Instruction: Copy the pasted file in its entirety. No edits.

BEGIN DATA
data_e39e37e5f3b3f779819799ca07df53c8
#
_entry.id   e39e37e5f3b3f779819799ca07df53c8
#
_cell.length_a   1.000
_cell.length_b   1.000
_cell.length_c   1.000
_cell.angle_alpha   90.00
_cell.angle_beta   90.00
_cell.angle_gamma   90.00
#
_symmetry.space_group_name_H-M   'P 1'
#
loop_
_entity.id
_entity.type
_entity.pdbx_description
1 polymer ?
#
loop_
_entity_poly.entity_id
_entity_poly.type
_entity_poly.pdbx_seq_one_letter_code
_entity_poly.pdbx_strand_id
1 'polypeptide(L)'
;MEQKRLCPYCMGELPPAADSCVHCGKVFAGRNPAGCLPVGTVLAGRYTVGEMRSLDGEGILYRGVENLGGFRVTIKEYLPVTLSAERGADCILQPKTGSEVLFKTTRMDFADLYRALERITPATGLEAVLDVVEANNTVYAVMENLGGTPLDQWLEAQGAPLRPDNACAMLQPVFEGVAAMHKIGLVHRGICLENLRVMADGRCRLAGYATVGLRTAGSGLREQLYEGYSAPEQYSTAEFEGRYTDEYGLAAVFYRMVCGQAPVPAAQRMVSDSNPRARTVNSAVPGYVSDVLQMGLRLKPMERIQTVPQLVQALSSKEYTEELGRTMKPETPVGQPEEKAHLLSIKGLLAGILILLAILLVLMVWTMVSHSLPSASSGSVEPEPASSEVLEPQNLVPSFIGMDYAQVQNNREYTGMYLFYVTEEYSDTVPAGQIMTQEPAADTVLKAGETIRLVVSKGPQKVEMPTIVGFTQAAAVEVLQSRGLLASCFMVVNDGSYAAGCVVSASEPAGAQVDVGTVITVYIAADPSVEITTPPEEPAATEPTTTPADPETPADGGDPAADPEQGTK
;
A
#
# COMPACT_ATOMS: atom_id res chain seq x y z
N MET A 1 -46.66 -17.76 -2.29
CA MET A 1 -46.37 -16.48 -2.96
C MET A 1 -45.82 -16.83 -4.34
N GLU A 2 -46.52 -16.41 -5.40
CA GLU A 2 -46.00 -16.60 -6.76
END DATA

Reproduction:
data_e39e37e5f3b3f779819799ca07df53c8
#
_entry.id   e39e37e5f3b3f779819799ca07df53c8
#
_cell.length_a   1.000
_cell.length_b   1.000
_cell.length_c   1.000
_cell.angle_alpha   90.00
_cell.angle_beta   90.00
_cell.angle_gamma   90.00
#
_symmetry.space_group_name_H-M   'P 1'
#
loop_
_entity.id
_entity.type
_entity.pdbx_description
1 polymer ?
#
loop_
_entity_poly.entity_id
_entity_poly.type
_entity_poly.pdbx_seq_one_letter_code
_entity_poly.pdbx_strand_id
1 'polypeptide(L)'
;MEQKRLCPYCMGELPPAADSCVHCGKVFAGRNPAGCLPVGTVLAGRYTVGEMRSLDGEGILYRGVENLGGFRVTIKEYLPVTLSAERGADCILQPKTGSEVLFKTTRMDFADLYRALERITPATGLEAVLDVVEANNTVYAVMENLGGTPLDQWLEAQGAPLRPDNACAMLQPVFEGVAAMHKIGLVHRGICLENLRVMADGRCRLAGYATVGLRTAGSGLREQLYEGYSAPEQYSTAEFEGRYTDEYGLAAVFYRMVCGQAPVPAAQRMVSDSNPRARTVNSAVPGYVSDVLQMGLRLKPMERIQTVPQLVQALSSKEYTEELGRTMKPETPVGQPEEKAHLLSIKGLLAGILILLAILLVLMVWTMVSHSLPSASSGSVEPEPASSEVLEPQNLVPSFIGMDYAQVQNNREYTGMYLFYVTEEYSDTVPAGQIMTQEPAADTVLKAGETIRLVVSKGPQKVEMPTIVGFTQAAAVEVLQSRGLLASCFMVVNDGSYAAGCVVSASEPAGAQVDVGTVITVYIAADPSVEITTPPEEPAATEPTTTPADPETPADGGDPAADPEQGTK
;
A
#
# COMPACT_ATOMS: atom_id res chain seq x y z
N MET A 1 -46.66 -17.76 -2.29
CA MET A 1 -46.37 -16.48 -2.96
C MET A 1 -45.82 -16.83 -4.34
N GLU A 2 -46.52 -16.41 -5.40
CA GLU A 2 -46.00 -16.60 -6.76